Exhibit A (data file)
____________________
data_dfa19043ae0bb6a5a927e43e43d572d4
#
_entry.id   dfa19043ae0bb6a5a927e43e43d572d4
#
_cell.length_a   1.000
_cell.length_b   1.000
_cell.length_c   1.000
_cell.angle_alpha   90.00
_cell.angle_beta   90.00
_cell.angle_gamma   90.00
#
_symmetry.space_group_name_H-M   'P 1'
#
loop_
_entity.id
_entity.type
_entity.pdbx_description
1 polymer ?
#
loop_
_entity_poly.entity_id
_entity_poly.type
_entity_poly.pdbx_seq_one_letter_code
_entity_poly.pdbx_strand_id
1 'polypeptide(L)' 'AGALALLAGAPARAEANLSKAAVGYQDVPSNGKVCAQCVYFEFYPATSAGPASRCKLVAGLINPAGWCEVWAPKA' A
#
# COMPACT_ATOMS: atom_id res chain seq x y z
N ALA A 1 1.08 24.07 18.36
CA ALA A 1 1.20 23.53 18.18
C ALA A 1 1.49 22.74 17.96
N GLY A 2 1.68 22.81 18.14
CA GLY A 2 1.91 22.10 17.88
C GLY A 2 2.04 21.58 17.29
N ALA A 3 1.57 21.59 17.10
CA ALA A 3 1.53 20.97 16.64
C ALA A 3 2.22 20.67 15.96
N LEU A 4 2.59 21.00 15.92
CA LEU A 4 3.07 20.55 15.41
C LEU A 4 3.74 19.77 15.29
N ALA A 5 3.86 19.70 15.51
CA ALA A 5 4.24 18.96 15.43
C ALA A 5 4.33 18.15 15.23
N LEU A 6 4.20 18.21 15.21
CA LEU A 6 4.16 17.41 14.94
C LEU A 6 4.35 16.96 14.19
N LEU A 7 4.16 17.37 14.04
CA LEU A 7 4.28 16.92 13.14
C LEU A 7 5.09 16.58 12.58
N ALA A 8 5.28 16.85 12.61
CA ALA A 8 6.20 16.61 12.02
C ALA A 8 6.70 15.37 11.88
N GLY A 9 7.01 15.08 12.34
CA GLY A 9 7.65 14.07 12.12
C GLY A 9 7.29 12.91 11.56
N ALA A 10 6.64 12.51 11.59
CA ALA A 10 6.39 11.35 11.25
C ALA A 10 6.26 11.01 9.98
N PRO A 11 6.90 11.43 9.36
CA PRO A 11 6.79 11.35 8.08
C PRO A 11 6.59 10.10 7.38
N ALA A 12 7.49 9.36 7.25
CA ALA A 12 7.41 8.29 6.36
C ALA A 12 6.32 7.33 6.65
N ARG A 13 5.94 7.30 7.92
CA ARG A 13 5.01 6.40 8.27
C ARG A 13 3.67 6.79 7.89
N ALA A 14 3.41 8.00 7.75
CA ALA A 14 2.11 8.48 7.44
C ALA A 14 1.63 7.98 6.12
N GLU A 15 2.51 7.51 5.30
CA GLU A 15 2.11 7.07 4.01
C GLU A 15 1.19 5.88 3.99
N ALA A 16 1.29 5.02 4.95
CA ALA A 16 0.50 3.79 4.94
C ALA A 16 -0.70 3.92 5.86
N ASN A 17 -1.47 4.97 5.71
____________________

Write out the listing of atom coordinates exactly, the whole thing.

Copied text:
data_dfa19043ae0bb6a5a927e43e43d572d4
#
_entry.id   dfa19043ae0bb6a5a927e43e43d572d4
#
_cell.length_a   1.000
_cell.length_b   1.000
_cell.length_c   1.000
_cell.angle_alpha   90.00
_cell.angle_beta   90.00
_cell.angle_gamma   90.00
#
_symmetry.space_group_name_H-M   'P 1'
#
loop_
_entity.id
_entity.type
_entity.pdbx_description
1 polymer ?
#
loop_
_entity_poly.entity_id
_entity_poly.type
_entity_poly.pdbx_seq_one_letter_code
_entity_poly.pdbx_strand_id
1 'polypeptide(L)' 'AGALALLAGAPARAEANLSKAAVGYQDVPSNGKVCAQCVYFEFYPATSAGPASRCKLVAGLINPAGWCEVWAPKA' A
#
# COMPACT_ATOMS: atom_id res chain seq x y z
N ALA A 1 1.08 24.07 18.36
CA ALA A 1 1.20 23.53 18.18
C ALA A 1 1.49 22.74 17.96
N GLY A 2 1.68 22.81 18.14
CA GLY A 2 1.91 22.10 17.88
C GLY A 2 2.04 21.58 17.29
N ALA A 3 1.57 21.59 17.10
CA ALA A 3 1.53 20.97 16.64
C ALA A 3 2.22 20.67 15.96
N LEU A 4 2.59 21.00 15.92
CA LEU A 4 3.07 20.55 15.41
C LEU A 4 3.74 19.77 15.29
N ALA A 5 3.86 19.70 15.51
CA ALA A 5 4.24 18.96 15.43
C ALA A 5 4.33 18.15 15.23
N LEU A 6 4.20 18.21 15.21
CA LEU A 6 4.16 17.41 14.94
C LEU A 6 4.35 16.96 14.19
N LEU A 7 4.16 17.37 14.04
CA LEU A 7 4.28 16.92 13.14
C LEU A 7 5.09 16.58 12.58
N ALA A 8 5.28 16.85 12.61
CA ALA A 8 6.20 16.61 12.02
C ALA A 8 6.70 15.37 11.88
N GLY A 9 7.01 15.08 12.34
CA GLY A 9 7.65 14.07 12.12
C GLY A 9 7.29 12.91 11.56
N ALA A 10 6.64 12.51 11.59
CA ALA A 10 6.39 11.35 11.25
C ALA A 10 6.26 11.01 9.98
N PRO A 11 6.90 11.43 9.36
CA PRO A 11 6.79 11.35 8.08
C PRO A 11 6.59 10.10 7.38
N ALA A 12 7.49 9.36 7.25
CA ALA A 12 7.41 8.29 6.36
C ALA A 12 6.32 7.33 6.65
N ARG A 13 5.94 7.30 7.92
CA ARG A 13 5.01 6.40 8.27
C ARG A 13 3.67 6.79 7.89
N ALA A 14 3.41 8.00 7.75
CA ALA A 14 2.11 8.48 7.44
C ALA A 14 1.63 7.98 6.12
N GLU A 15 2.51 7.51 5.30
CA GLU A 15 2.11 7.07 4.01
C GLU A 15 1.19 5.88 3.99
N ALA A 16 1.29 5.02 4.95
CA ALA A 16 0.50 3.79 4.94
C ALA A 16 -0.70 3.92 5.86
N ASN A 17 -1.47 4.97 5.71